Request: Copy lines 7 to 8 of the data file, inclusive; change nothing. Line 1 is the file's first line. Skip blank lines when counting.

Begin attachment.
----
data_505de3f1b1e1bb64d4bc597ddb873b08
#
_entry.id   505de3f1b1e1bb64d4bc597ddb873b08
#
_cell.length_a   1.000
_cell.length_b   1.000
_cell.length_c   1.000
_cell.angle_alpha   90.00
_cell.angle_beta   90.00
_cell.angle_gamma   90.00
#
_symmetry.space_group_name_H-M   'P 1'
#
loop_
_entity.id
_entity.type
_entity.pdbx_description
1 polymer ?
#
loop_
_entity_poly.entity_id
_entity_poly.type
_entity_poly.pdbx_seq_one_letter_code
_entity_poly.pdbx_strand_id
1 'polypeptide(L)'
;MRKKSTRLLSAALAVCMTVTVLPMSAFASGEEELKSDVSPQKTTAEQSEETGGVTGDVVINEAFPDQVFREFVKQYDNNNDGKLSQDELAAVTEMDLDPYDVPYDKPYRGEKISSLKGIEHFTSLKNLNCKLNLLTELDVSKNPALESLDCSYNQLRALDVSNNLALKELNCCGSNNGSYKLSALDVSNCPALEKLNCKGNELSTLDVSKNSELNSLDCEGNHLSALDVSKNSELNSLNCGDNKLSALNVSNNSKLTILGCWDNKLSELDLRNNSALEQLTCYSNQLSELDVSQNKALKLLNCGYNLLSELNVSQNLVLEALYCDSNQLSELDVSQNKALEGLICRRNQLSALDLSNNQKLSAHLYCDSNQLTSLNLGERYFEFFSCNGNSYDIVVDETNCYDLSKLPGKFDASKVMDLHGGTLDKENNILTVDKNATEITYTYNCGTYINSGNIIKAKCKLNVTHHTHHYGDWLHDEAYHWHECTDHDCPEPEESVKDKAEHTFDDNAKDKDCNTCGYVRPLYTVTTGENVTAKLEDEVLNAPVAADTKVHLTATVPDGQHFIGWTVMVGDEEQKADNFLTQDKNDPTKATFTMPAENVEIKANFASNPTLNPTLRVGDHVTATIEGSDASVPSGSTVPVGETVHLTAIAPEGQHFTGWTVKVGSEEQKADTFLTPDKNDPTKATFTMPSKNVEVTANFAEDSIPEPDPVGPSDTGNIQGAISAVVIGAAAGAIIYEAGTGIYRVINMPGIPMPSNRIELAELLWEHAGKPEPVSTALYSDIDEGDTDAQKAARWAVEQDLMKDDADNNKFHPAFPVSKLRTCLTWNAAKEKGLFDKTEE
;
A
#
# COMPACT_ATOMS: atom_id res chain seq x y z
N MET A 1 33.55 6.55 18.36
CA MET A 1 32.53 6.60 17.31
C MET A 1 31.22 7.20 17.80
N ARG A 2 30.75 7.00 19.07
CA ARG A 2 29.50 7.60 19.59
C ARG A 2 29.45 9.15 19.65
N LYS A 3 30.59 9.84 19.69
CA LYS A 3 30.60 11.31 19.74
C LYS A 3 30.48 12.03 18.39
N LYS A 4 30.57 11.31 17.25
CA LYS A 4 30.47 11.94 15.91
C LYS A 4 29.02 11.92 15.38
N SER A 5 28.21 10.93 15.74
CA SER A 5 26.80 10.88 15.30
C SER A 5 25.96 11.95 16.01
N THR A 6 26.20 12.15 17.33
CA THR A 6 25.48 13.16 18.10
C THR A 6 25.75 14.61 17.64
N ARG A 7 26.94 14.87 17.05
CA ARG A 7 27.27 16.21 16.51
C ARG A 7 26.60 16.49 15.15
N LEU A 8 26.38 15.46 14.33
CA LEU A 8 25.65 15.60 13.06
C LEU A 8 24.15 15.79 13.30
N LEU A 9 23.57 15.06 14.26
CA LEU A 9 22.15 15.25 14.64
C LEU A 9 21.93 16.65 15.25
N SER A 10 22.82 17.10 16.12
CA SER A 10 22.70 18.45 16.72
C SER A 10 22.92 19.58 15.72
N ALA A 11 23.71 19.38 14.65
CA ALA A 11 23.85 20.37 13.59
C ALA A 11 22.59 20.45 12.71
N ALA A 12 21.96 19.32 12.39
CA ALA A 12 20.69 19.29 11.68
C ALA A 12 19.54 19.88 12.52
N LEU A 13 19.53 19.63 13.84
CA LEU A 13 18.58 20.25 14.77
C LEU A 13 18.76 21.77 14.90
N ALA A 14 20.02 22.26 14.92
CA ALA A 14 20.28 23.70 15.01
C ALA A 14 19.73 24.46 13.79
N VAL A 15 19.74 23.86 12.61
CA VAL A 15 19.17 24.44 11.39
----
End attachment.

_cell.length_c   1.000
_cell.angle_alpha   90.00